One of the funnier things I saw my mom do was pack him a special lunch before he went to work one morning following his typical late night shenanigans. I knew what was in that pail, but he didn’t. I’m sure his workmates had a damn good laugh when he opened his lunch pail at noon to discover a pile of bologna, still with the rinds, thrown into his pail with a few slices of cheese, still in the wrappers, a bag of chips, crushed to powder, and some moldy bread. Oh yeah, and a water bottle of hot ugly AMA tap water. Hee hee, take that cheater!

This went on for 20 years or so, at least that I am aware of. My dad always found his way home. And mom always let him back through the front door. The locks were never changed. But, she changed.

He changed, too. Out of necessity more than anything else. My dad is 63 now. His health is failing, both mentally and physically. He’s too old to drink and drug and whore. Now he drinks two beers and he’s tanked. Falls asleep on the couch. A shot of whiskey for his toothache, perhaps. Quiet, family man. It’s nice. I wish I could have had that before my brother and I had grown up, but it is what it is. I’m glad he’s better, although that’s really a relative term.

My mom…I cannot say she has changed for the better. Something died inside, a long time ago. I was either to selfish to see it or in denial. But there’s no looking the other way now. She’s broken. Damaged. Hollow.

I suppose in some ways I’m more like my mom than she realizes. I have her flaw of being a doormat to people I love and to people I think love me, even if it’s in the smallest possible way. Maybe that’s why she gets so angry with me.

My mom didn’t have a choice. She had a kid to raise, no education, and no skills. She suffered through that marriage for me, and later, for my brother. Now we’re grown up. She’s still suffering. She looks at me and says, you have a choice; you have everything I didn’t; I sacrificed everything, so you, my daughter, wouldn’t have to make the same mistakes as me, as my mom, your granny. You can take care of yourself. You still have a chance at happiness, even though you’re thirty. Don’t make the same fucking mistakes I did.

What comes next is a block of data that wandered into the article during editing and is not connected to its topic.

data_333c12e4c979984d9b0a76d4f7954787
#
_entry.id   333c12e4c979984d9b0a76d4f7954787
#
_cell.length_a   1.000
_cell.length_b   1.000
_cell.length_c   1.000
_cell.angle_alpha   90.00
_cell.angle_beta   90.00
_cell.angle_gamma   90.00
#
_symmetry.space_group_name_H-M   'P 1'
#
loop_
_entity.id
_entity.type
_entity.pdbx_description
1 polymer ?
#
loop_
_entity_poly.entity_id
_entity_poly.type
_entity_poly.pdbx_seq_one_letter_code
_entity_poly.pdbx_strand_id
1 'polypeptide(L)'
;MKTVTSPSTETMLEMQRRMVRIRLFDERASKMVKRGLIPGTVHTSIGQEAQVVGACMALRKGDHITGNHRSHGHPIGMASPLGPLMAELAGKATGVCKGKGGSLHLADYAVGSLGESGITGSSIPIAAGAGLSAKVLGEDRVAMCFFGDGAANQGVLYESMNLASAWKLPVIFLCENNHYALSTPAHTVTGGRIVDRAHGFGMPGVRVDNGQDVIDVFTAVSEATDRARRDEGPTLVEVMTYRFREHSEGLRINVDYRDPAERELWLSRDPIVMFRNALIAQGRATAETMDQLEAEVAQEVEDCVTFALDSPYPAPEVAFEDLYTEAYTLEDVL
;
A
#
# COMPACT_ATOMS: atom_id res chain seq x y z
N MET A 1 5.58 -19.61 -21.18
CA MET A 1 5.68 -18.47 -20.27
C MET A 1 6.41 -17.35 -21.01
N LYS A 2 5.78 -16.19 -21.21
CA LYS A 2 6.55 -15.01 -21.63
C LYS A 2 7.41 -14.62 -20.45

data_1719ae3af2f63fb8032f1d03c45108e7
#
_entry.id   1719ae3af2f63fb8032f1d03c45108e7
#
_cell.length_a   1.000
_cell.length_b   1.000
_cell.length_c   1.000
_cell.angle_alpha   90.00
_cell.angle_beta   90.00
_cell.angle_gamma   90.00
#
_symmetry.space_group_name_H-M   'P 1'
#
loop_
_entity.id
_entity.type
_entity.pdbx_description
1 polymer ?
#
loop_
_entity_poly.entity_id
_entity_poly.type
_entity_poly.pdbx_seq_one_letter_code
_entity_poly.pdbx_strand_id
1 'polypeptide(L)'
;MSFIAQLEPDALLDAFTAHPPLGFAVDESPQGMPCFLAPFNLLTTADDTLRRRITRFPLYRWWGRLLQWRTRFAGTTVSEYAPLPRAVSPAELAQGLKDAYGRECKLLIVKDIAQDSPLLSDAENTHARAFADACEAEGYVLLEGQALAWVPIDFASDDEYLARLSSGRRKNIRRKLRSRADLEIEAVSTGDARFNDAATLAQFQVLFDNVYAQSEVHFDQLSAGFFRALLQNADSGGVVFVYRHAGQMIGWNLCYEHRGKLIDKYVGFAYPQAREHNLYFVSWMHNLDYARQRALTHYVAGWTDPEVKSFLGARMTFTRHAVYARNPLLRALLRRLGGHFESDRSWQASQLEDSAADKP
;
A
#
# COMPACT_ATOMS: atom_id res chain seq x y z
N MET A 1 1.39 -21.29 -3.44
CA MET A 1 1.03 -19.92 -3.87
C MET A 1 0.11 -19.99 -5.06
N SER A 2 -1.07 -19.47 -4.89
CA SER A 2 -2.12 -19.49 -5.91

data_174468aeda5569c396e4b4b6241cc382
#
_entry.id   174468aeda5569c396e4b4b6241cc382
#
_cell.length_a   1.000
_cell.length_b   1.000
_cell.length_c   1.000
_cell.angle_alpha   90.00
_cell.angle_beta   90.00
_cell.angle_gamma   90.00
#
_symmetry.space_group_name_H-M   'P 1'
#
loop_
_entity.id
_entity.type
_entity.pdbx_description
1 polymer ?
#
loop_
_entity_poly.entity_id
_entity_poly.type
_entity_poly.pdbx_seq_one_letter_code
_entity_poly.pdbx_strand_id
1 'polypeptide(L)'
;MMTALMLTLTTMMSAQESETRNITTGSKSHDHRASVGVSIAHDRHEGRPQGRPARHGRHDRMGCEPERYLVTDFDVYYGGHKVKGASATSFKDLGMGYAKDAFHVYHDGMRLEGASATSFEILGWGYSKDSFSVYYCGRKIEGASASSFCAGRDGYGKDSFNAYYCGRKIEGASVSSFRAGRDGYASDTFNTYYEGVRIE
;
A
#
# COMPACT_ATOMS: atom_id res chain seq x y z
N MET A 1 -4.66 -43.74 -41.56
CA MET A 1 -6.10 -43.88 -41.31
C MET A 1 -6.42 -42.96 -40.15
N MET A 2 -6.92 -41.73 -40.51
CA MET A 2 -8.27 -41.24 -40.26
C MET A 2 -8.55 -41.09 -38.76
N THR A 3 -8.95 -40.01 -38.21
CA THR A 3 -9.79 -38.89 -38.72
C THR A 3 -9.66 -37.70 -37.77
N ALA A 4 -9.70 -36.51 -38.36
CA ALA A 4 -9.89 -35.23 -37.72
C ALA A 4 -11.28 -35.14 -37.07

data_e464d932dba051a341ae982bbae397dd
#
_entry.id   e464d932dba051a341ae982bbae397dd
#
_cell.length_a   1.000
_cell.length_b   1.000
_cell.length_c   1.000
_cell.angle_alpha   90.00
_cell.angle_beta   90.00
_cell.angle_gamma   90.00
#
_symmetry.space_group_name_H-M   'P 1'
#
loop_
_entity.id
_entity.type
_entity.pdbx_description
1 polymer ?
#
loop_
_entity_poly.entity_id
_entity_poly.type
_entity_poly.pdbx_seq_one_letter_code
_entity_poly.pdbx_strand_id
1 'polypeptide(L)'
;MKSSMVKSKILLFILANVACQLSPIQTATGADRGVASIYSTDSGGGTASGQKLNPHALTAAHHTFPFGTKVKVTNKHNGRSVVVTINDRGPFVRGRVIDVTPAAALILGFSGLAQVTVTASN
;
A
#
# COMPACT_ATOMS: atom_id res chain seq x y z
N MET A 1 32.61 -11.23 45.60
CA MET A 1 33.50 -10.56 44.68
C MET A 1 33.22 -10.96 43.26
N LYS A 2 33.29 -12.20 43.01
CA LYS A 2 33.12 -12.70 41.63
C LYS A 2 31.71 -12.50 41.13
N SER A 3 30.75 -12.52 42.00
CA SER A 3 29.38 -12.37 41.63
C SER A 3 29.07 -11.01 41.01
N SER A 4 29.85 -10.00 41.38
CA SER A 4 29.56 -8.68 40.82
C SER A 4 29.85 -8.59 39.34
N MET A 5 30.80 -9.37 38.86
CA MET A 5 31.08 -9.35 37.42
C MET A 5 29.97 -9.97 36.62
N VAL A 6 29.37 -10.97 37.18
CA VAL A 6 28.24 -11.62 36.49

Change the locks.

Don’t let him keep finding his way back home.

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I woke up this morning and promptly fell apart.

It all began (don’t you loathe stories that begin with that odious phrase?) with my morning cleaning routine. Yes, you read correctly. Cleaning routine. I actually have a list (imagine that) taped on the fridge with each day of the week and what should be cleaned that day. Kind of like a McDonald’s checklist hanging on the bathroom doors, with a list of duties that are timestamped and initialed by the unlucky worker who had to perform those tasks (toilet and tub have been scrubbed, baseboards wiped down, cosmetics table reorganized, mirrors polished, rugs washed and dried at 8:47 a.m. by A.O.).

So I was working on my kitchen and an hour later, after scrubbing the stove, wiping down the cabinets, washing dishes, hand scrubbing the floor, and starting a pot of coffee, I thought I’d end my kitchen routine with a load of laundry. Mainly rugs from the kitchen and bathroom floors, a few pillowcases perhaps. I popped the dirty rugs into my Speed Queen washer and walked away to the living room, to plan a new cleaning schedule with some additions to the existing tasks and a reorganization of days to clean. (Yes, I’m anal, but not in the way that guys like, so that means I’m just single and really, really tidy…).